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Let's Check the Markets!
Finished Cattle Prices jumped higher Wednesday on FedCattleExchange.Com- 2,855 cattle were sold with prices up $2.89 from a week ago- weighted average price was $124.99- click here to see their complete market results.
Today's First Look:
mornings with cash and futures reviewed- includes where the Cash Cattle market stands, the latest Feeder Cattle Markets Etc.
Each afternoon we are posting a recap of that day's markets as analyzed by Justin Lewis of KIS futures
- click or tap here
for the report posted yesterday afternoon around 3:30 PM.
Okla Cash Grain:
Feeder Cattle Recap:
Slaughter Cattle Recap:
TCFA Feedlot Recap:
Our Oklahoma Farm Report Team!!!!
Ron Hays, Senior Farm Director and Editor
Carson Horn, Associate Farm Director and Editor
Pam Arterburn, Calendar and Template Manager
Dave Lanning, Markets and Production
Oklahoma's Latest Farm and Ranch News
Your Update from Ron Hays of RON
Thursday, March 2, 2017
Your First Significant Woman in Oklahoma Agriculture Honoree- Gaye Pfeiffer of Mulhall
This past year, the Oklahoma Department of Agriculture began asking for nominations for ladies involved in agriculture that they could recognize on a regular basis.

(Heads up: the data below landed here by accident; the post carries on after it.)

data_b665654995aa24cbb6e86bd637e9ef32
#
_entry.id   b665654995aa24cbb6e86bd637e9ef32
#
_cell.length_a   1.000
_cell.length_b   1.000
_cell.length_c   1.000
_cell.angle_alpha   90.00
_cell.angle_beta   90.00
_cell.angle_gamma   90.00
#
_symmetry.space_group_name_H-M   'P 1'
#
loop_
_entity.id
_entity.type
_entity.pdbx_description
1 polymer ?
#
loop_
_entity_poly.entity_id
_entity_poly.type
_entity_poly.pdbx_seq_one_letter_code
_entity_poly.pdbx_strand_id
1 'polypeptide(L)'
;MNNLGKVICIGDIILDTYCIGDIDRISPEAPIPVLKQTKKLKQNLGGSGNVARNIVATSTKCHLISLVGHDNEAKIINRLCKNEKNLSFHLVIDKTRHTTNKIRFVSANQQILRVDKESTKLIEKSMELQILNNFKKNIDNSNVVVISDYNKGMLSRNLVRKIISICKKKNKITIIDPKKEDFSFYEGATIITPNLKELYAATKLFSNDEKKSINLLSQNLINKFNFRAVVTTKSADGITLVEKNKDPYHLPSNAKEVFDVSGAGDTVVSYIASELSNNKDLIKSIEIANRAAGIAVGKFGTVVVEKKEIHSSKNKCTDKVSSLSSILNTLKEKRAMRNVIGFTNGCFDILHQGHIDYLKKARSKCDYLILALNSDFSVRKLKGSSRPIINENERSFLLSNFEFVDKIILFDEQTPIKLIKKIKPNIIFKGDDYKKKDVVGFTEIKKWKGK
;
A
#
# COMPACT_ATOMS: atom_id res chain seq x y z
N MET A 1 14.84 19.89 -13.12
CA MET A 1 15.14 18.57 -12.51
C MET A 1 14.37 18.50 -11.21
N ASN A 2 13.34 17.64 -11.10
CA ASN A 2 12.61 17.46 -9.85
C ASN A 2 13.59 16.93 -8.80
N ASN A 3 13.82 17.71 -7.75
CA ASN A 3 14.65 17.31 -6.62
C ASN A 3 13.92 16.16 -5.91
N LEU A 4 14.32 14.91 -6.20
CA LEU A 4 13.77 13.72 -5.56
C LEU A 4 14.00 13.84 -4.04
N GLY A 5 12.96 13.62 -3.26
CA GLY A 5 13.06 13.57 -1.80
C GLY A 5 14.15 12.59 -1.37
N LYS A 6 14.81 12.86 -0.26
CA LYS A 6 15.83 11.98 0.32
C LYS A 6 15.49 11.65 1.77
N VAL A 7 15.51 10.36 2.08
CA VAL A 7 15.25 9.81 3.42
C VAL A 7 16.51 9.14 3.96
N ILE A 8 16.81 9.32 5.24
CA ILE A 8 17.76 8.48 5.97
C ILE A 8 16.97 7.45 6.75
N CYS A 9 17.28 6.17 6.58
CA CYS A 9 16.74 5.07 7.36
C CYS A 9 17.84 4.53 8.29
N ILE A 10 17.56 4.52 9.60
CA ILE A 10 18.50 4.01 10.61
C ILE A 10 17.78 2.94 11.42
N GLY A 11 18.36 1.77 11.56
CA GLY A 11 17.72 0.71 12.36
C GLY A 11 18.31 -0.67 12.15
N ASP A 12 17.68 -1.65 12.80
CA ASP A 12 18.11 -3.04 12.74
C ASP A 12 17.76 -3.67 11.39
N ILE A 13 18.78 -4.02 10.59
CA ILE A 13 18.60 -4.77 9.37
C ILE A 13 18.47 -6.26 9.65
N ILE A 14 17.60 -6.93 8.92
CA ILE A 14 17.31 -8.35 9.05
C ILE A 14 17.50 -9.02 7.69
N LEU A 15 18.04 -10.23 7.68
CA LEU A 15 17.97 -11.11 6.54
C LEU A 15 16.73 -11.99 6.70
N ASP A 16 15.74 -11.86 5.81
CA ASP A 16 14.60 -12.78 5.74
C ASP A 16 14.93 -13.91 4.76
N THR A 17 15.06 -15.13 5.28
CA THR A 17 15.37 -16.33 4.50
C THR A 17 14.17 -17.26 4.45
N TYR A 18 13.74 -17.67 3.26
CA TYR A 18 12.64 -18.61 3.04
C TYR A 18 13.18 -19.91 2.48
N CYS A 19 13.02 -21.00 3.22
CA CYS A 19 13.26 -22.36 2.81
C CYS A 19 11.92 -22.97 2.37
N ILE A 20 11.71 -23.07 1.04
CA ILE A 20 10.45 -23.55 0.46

This story about Gaye Pfeiffer
is the first in a series of stories on Significant Women in Oklahoma Agriculture. The project is a collaborative program between the Oklahoma Department of Agriculture, Food & Forestry and Oklahoma State University to recognize and honor the impact of countless women across all 77 counties of the state, from all aspects and areas of the agricultural industry. The honorees were nominated by their peers and selected by a committee of 14 industry professionals.
Our friend Bryan Painter writes this tribute to Gaye- and here are the first part of the salute to this Significant Woman in Oklahoma Agriculture:
The gray late-winter morning with its damp, cold air doesn't seem to bother Gaye Pfeiffer of Mulhall. She is focused on the topic of agriculture, and she punctuates each of her statements with a smile.